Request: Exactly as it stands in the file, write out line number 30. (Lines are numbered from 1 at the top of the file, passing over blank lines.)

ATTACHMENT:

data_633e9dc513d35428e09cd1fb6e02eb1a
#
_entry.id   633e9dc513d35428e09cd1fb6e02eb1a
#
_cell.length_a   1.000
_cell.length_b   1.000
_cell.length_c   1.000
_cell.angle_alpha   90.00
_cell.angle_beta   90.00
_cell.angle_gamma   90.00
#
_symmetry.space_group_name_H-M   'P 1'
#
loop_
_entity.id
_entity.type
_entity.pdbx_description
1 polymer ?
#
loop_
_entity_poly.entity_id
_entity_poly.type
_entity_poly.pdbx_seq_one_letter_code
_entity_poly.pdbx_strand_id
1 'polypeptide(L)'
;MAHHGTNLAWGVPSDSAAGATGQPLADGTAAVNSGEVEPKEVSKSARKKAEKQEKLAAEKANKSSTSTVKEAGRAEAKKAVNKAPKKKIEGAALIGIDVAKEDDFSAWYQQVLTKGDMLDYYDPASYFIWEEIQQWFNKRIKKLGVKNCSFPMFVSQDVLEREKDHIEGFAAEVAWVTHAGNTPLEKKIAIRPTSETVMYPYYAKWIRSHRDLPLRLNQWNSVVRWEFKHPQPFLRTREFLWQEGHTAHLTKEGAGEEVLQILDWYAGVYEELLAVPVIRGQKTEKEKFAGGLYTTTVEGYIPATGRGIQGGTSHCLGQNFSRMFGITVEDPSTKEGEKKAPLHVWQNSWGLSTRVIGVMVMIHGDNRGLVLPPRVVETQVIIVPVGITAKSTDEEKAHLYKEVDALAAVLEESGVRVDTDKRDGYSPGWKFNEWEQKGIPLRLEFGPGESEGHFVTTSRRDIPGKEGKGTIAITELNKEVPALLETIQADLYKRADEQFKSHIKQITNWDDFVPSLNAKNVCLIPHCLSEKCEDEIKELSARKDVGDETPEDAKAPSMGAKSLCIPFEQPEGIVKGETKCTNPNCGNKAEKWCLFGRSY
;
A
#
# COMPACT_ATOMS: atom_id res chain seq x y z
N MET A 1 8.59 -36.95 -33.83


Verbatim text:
# COMPACT_ATOMS: atom_id res chain seq x y z